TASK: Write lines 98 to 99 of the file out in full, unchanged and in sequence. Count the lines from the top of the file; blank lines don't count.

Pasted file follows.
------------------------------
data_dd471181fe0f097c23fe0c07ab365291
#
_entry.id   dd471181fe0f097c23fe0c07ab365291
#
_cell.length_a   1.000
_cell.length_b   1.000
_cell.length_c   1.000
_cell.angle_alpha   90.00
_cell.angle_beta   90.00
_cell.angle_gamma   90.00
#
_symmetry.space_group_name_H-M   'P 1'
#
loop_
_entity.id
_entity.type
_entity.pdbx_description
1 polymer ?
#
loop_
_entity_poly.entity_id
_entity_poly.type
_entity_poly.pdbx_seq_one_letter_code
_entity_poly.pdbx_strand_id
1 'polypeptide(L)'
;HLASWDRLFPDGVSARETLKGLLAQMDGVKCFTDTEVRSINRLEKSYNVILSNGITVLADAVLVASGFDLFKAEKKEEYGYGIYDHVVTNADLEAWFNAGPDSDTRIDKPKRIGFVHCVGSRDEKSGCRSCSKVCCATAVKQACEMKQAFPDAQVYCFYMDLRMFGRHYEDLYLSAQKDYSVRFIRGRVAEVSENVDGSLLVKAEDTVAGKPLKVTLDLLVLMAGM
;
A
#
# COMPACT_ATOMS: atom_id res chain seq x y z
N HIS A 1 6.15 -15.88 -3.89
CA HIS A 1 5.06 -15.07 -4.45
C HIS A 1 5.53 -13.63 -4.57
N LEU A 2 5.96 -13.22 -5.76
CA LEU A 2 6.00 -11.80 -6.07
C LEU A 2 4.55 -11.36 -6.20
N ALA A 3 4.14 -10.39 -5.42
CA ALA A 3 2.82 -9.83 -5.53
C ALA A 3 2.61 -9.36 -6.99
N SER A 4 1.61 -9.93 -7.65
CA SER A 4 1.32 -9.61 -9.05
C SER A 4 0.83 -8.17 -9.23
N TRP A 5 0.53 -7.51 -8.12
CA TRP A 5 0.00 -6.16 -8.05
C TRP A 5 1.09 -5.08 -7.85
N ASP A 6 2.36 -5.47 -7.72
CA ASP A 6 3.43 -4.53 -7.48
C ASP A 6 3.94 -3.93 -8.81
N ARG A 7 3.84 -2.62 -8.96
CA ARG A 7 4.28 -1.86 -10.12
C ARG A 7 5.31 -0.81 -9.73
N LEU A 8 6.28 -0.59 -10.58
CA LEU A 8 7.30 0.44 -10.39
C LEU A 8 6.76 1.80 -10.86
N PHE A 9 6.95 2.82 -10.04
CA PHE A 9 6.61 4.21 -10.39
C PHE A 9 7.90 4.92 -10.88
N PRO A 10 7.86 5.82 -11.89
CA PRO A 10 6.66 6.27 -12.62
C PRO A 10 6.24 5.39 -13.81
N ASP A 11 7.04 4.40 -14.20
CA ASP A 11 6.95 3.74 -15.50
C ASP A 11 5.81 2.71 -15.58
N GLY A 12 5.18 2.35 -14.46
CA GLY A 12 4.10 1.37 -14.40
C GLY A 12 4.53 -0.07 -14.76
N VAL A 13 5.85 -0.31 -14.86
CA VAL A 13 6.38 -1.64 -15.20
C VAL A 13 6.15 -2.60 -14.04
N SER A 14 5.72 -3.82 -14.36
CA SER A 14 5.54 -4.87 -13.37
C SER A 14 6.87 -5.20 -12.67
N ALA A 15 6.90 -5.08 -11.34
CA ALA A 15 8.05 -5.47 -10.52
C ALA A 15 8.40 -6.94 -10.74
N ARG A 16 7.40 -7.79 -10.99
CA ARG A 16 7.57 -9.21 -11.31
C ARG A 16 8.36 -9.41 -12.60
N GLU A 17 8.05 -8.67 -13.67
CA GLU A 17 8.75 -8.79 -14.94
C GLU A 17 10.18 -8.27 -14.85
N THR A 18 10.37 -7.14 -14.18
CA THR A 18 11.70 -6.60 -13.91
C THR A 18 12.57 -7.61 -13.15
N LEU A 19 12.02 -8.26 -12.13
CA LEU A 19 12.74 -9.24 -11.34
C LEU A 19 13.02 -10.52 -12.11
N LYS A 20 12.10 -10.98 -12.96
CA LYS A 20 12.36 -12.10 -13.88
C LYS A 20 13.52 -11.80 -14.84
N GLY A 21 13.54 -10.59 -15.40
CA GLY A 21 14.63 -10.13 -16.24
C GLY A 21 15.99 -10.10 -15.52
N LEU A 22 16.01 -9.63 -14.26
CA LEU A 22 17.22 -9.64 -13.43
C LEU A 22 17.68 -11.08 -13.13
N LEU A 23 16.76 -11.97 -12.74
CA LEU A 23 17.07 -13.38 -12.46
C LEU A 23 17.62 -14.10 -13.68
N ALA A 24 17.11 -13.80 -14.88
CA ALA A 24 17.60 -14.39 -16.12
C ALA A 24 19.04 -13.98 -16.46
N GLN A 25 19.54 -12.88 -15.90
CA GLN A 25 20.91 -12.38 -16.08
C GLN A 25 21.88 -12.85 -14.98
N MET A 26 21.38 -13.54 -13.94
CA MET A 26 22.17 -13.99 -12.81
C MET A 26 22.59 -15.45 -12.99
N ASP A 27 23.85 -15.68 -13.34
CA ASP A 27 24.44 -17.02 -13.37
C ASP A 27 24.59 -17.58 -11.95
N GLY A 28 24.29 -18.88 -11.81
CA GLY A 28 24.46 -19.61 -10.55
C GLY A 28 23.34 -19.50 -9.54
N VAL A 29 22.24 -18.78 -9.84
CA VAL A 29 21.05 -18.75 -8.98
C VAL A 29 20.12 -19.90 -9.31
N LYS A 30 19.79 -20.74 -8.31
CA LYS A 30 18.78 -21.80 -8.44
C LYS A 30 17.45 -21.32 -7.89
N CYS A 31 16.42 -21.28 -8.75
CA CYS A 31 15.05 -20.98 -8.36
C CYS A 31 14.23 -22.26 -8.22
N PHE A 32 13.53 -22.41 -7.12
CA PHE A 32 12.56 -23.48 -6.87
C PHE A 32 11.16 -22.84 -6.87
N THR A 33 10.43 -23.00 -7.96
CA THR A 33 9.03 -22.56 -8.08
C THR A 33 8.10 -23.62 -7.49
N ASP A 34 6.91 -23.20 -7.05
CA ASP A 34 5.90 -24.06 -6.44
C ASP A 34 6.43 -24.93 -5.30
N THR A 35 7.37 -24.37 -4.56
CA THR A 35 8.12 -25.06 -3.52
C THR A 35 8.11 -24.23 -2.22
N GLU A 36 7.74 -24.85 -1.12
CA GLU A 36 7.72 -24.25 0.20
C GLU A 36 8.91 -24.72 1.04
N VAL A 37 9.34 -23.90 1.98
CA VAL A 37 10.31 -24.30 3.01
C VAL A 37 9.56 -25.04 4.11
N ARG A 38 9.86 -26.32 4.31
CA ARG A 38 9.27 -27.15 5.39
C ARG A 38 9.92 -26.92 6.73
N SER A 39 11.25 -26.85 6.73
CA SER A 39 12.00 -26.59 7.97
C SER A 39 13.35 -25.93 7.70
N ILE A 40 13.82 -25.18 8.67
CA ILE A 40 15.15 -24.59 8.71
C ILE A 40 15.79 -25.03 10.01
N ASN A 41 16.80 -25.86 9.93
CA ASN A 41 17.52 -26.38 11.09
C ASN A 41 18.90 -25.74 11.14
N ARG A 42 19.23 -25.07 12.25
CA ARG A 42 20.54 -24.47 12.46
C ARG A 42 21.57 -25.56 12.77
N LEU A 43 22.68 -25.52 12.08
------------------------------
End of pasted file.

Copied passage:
CA LEU A 23 17.07 -13.38 -12.46
C LEU A 23 17.62 -14.10 -13.68